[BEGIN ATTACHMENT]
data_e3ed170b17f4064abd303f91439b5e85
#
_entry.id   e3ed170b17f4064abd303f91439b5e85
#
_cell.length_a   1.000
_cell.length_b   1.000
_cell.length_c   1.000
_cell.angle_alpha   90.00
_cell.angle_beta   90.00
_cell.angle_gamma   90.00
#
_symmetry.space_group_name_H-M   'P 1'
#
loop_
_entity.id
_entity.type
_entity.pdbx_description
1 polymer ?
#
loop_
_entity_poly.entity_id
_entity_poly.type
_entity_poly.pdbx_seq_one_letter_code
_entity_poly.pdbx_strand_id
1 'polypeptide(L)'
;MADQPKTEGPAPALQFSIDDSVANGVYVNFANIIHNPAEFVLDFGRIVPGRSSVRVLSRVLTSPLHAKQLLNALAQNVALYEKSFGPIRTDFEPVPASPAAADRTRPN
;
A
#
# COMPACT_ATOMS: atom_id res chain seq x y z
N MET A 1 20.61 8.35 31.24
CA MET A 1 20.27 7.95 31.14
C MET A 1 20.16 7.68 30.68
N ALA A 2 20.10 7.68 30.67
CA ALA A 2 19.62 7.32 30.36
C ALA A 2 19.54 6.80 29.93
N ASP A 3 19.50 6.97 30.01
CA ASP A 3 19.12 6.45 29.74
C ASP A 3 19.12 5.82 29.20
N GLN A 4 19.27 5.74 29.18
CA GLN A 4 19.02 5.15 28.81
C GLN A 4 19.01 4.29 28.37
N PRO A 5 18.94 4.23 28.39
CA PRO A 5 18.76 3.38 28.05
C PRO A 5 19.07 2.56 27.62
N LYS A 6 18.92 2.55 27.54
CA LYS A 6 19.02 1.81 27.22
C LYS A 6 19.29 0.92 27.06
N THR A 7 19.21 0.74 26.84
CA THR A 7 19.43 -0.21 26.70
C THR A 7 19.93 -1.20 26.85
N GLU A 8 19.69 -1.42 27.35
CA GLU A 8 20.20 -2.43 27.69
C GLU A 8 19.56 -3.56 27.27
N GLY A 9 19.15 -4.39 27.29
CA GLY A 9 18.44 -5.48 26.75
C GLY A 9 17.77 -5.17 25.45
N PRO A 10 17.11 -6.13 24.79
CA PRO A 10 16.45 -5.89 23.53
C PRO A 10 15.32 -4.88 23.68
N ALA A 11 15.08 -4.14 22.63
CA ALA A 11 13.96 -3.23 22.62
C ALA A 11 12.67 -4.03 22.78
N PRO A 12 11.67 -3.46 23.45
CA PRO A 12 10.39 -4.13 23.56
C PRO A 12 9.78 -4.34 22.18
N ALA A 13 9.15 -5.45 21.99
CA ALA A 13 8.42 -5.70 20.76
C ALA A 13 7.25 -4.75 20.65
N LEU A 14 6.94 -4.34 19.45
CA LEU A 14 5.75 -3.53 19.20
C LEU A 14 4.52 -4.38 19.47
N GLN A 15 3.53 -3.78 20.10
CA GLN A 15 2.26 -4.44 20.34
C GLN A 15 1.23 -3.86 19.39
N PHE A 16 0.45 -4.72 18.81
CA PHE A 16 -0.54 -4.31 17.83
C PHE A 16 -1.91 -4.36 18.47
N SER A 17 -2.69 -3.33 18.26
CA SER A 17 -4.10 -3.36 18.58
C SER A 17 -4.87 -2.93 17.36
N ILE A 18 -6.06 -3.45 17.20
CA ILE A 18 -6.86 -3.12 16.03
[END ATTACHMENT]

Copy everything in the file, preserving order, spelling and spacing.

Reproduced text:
data_e3ed170b17f4064abd303f91439b5e85
#
_entry.id   e3ed170b17f4064abd303f91439b5e85
#
_cell.length_a   1.000
_cell.length_b   1.000
_cell.length_c   1.000
_cell.angle_alpha   90.00
_cell.angle_beta   90.00
_cell.angle_gamma   90.00
#
_symmetry.space_group_name_H-M   'P 1'
#
loop_
_entity.id
_entity.type
_entity.pdbx_description
1 polymer ?
#
loop_
_entity_poly.entity_id
_entity_poly.type
_entity_poly.pdbx_seq_one_letter_code
_entity_poly.pdbx_strand_id
1 'polypeptide(L)'
;MADQPKTEGPAPALQFSIDDSVANGVYVNFANIIHNPAEFVLDFGRIVPGRSSVRVLSRVLTSPLHAKQLLNALAQNVALYEKSFGPIRTDFEPVPASPAAADRTRPN
;
A
#
# COMPACT_ATOMS: atom_id res chain seq x y z
N MET A 1 20.61 8.35 31.24
CA MET A 1 20.27 7.95 31.14
C MET A 1 20.16 7.68 30.68
N ALA A 2 20.10 7.68 30.67
CA ALA A 2 19.62 7.32 30.36
C ALA A 2 19.54 6.80 29.93
N ASP A 3 19.50 6.97 30.01
CA ASP A 3 19.12 6.45 29.74
C ASP A 3 19.12 5.82 29.20
N GLN A 4 19.27 5.74 29.18
CA GLN A 4 19.02 5.15 28.81
C GLN A 4 19.01 4.29 28.37
N PRO A 5 18.94 4.23 28.39
CA PRO A 5 18.76 3.38 28.05
C PRO A 5 19.07 2.56 27.62
N LYS A 6 18.92 2.55 27.54
CA LYS A 6 19.02 1.81 27.22
C LYS A 6 19.29 0.92 27.06
N THR A 7 19.21 0.74 26.84
CA THR A 7 19.43 -0.21 26.70
C THR A 7 19.93 -1.20 26.85
N GLU A 8 19.69 -1.42 27.35
CA GLU A 8 20.20 -2.43 27.69
C GLU A 8 19.56 -3.56 27.27
N GLY A 9 19.15 -4.39 27.29
CA GLY A 9 18.44 -5.48 26.75
C GLY A 9 17.77 -5.17 25.45
N PRO A 10 17.11 -6.13 24.79
CA PRO A 10 16.45 -5.89 23.53
C PRO A 10 15.32 -4.88 23.68
N ALA A 11 15.08 -4.14 22.63
CA ALA A 11 13.96 -3.23 22.62
C ALA A 11 12.67 -4.03 22.78
N PRO A 12 11.67 -3.46 23.45
CA PRO A 12 10.39 -4.13 23.56
C PRO A 12 9.78 -4.34 22.18
N ALA A 13 9.15 -5.45 21.99
CA ALA A 13 8.42 -5.70 20.76
C ALA A 13 7.25 -4.75 20.65
N LEU A 14 6.94 -4.34 19.45
CA LEU A 14 5.75 -3.53 19.20
C LEU A 14 4.52 -4.38 19.47
N GLN A 15 3.53 -3.78 20.10
CA GLN A 15 2.26 -4.44 20.34
C GLN A 15 1.23 -3.86 19.39
N PHE A 16 0.45 -4.72 18.81
CA PHE A 16 -0.54 -4.31 17.83
C PHE A 16 -1.91 -4.36 18.47
N SER A 17 -2.69 -3.33 18.26
CA SER A 17 -4.10 -3.36 18.58
C SER A 17 -4.87 -2.93 17.36
N ILE A 18 -6.06 -3.45 17.20
CA ILE A 18 -6.86 -3.12 16.03